Evaluation of TB/HIV Collaborative Activities in Swaziland

The dual epidemic of HIV and AIDS and tuberculosis is one of the major health challenges faced by Swaziland. With a TB incidence rate of 733 TB cases per 100,000 per year and 73% of TB patients co-infected with HIV, Swaziland is listed among the 41 high TB/HIV burden countries. The country has made tremendous efforts to reduce the burden of TB among people living with HIV through the implementation of TB infection prevention and control measures, TB screening at all patient contact points, increasing access to TB diagnostic services including transportation of sputum samples through the national sample transportation network system, and early provision of anti-TB treatment among those diagnosed with TB. The country is also making efforts to decrease the burden of HIV among patients diagnosed with TB through implementing provider initiated HIV testing and counselling services, HIV infection preventive services and providing cotrimoxazole prophylaxis and ART to those who are HIV positive. The National TB/HIV Coordinating Committee serves as a platform for joint planning between the Swaziland National AIDS Programme (SNAP), National Tuberculosis Control Programme (NTCP) and collaborating partners and guides the implementation of integrated TB/HIV collaborative activities.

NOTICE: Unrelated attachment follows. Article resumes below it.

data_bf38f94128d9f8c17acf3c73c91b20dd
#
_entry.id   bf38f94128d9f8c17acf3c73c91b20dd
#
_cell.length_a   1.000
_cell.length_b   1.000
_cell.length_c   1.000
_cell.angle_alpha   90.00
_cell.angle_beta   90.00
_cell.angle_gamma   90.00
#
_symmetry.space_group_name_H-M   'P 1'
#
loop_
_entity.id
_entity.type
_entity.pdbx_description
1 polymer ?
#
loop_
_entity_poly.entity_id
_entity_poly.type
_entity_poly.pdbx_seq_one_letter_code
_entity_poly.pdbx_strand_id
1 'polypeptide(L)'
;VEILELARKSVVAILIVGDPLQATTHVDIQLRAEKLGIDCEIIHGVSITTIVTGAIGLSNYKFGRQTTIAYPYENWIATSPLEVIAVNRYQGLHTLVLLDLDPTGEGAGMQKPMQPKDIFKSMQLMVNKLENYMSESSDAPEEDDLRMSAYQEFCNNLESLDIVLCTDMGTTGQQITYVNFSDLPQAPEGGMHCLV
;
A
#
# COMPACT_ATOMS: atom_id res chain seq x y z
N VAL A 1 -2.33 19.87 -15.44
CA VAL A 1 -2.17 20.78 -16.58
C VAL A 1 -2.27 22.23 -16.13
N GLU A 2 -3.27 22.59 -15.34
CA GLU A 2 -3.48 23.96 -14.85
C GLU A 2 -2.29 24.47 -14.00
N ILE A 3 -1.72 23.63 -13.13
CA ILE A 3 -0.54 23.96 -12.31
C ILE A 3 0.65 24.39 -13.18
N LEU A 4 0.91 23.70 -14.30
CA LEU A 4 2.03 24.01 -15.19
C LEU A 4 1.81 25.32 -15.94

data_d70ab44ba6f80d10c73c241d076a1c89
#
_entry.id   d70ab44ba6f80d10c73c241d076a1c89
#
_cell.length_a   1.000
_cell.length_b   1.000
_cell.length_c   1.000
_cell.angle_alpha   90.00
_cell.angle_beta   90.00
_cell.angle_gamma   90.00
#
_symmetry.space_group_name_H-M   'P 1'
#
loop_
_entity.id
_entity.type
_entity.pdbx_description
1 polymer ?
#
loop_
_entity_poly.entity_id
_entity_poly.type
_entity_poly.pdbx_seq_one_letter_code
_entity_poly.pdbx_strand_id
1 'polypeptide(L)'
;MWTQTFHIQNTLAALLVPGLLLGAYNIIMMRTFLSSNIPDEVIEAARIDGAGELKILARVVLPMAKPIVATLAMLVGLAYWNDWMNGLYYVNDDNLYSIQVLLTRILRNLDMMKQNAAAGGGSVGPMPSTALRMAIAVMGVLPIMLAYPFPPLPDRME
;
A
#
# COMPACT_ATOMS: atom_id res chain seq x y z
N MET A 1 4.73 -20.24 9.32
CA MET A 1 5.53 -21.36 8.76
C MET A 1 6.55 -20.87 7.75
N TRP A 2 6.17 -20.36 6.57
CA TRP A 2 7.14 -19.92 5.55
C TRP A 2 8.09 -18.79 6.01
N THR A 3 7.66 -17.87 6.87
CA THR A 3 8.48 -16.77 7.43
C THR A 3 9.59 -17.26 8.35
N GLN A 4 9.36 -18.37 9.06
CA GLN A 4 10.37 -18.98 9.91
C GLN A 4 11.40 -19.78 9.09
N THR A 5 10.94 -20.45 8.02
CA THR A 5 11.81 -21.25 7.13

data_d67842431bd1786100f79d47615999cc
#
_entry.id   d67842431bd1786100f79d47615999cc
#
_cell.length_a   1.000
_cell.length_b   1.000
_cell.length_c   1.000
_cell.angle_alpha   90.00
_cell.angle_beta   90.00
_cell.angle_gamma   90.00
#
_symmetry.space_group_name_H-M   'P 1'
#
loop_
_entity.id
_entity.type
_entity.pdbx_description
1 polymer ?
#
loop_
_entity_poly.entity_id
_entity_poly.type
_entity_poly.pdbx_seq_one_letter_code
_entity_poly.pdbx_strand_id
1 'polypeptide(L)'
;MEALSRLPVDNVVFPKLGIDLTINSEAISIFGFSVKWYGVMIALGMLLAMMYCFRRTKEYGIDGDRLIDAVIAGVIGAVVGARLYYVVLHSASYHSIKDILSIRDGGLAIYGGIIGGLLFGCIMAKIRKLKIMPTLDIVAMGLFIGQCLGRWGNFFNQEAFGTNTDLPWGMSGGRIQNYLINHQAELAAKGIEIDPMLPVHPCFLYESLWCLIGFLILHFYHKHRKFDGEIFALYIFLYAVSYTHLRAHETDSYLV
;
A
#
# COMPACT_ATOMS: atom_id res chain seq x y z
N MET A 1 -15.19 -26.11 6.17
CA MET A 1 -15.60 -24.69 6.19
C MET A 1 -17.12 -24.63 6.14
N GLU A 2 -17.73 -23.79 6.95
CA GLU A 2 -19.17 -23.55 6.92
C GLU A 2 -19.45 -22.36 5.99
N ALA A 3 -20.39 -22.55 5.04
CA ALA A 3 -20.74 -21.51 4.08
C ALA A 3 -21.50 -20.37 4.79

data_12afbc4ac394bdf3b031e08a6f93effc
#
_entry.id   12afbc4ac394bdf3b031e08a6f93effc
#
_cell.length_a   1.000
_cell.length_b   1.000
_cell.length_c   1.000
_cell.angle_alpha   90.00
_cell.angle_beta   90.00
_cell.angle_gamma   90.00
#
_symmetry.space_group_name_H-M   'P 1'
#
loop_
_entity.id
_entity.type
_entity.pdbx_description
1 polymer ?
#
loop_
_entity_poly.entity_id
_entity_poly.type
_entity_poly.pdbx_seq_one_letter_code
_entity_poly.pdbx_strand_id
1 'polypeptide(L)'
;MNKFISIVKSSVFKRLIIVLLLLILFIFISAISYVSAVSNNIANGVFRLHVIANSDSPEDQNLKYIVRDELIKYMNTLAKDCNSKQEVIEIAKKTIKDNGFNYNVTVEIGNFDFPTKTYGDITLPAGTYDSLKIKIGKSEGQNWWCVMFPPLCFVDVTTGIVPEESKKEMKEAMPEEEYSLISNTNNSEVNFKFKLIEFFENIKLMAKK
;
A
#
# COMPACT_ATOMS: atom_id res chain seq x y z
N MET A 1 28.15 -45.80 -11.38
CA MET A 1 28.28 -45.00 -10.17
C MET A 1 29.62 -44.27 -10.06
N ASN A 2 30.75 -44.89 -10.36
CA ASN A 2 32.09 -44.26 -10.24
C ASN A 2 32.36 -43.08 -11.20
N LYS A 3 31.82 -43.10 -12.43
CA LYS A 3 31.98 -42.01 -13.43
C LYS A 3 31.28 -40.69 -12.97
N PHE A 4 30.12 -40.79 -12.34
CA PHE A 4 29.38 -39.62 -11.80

This report provides more evidence on strengths and weaknesses as we implement TB/HIV collaborative activities and acknowledges the good work that health care workers, implementing partners and programmes are doing in fighting HIV and TB in the country. The report identifies key performance areas that the HIV and TB Programmes need to improve in their collective quest to contain the dual epidemic, which has put enormous pressure on the health delivery system in Swaziland.

Report Author(s): 
Munyaradzi Pasipamire, Swaziland Natiational AIDS Programme; Ishani Pathmanathan, CDC, Division of Global HIV/AIDS, Atlanta; Marianne Calnan, University Research Co., LLC; Batsabile Simelane, University Research Co., LLC; Tony Ao Trong, Centres for Disease Control and Prevention, Swaziland; Samson Haumba, University Research Co., LLC
ASSIST publication: 
ASSIST publication
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